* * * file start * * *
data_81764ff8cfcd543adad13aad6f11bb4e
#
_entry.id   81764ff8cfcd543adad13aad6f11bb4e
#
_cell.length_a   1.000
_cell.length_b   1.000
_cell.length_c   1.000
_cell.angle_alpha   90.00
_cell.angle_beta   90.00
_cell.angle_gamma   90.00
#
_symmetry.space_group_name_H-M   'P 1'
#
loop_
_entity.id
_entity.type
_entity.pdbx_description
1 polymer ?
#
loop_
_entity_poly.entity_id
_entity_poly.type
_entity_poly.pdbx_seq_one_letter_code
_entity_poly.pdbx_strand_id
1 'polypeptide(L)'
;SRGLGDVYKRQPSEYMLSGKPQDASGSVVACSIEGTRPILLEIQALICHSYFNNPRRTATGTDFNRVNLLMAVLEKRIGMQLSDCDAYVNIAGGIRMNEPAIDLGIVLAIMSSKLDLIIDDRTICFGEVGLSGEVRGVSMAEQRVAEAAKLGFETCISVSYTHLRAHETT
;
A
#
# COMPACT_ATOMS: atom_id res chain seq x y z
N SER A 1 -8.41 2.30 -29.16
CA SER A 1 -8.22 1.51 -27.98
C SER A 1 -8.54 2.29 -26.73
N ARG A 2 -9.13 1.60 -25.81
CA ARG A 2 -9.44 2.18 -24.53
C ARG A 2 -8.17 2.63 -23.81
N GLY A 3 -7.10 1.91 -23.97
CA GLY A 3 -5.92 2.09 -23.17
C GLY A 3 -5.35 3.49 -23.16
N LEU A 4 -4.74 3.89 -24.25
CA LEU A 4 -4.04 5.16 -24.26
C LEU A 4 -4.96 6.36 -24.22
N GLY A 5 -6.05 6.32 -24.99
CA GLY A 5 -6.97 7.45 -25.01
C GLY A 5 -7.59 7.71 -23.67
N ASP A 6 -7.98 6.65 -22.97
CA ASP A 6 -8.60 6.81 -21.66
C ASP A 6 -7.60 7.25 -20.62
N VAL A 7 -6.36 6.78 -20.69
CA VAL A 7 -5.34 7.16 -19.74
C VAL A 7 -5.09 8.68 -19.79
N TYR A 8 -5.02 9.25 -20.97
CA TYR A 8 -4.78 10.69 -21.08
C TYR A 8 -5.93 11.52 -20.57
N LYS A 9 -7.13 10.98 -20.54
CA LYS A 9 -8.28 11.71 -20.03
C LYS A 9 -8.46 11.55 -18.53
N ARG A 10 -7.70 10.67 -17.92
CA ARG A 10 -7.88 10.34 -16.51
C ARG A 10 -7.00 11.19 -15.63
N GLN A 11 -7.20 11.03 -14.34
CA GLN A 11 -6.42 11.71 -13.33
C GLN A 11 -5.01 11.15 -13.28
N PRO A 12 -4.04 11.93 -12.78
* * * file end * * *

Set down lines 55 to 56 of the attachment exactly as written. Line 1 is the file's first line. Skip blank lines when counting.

N LYS A 9 -7.13 10.98 -20.54
CA LYS A 9 -8.28 11.71 -20.03